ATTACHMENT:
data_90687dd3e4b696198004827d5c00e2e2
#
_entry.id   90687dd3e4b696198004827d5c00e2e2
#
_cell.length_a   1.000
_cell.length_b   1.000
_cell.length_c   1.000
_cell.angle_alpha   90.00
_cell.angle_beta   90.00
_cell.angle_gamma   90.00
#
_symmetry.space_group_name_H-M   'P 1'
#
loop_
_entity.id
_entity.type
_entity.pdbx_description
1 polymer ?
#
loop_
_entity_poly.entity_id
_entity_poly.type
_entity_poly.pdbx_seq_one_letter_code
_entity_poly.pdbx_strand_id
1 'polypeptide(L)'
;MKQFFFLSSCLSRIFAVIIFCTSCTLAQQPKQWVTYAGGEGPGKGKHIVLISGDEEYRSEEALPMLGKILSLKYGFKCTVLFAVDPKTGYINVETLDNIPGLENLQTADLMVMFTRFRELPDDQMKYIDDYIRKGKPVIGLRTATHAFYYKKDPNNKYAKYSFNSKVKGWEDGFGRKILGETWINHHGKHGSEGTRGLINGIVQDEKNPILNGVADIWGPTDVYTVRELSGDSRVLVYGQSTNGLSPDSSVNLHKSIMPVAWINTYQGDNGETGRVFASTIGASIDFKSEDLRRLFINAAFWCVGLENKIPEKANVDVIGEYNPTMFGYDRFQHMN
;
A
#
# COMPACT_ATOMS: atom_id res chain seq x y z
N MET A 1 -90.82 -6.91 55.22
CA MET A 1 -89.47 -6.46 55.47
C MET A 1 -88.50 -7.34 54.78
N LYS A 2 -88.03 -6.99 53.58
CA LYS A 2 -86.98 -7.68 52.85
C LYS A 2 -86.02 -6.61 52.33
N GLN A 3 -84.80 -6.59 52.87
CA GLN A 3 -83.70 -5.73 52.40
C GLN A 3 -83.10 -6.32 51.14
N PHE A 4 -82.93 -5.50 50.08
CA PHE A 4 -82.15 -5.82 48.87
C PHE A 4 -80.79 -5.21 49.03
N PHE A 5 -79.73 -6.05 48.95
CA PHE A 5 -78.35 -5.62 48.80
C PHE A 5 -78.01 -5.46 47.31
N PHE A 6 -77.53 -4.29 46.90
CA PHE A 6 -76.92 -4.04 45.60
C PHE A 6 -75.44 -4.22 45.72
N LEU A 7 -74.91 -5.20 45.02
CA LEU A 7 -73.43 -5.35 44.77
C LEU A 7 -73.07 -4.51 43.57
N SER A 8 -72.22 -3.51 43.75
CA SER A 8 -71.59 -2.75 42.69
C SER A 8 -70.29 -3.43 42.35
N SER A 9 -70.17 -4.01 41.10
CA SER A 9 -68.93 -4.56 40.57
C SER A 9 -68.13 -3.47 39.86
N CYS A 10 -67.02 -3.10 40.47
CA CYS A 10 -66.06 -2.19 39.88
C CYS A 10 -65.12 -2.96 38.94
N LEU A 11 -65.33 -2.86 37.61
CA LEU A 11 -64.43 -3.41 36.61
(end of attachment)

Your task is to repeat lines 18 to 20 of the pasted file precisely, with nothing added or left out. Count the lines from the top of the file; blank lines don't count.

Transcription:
1 polymer ?
#
loop_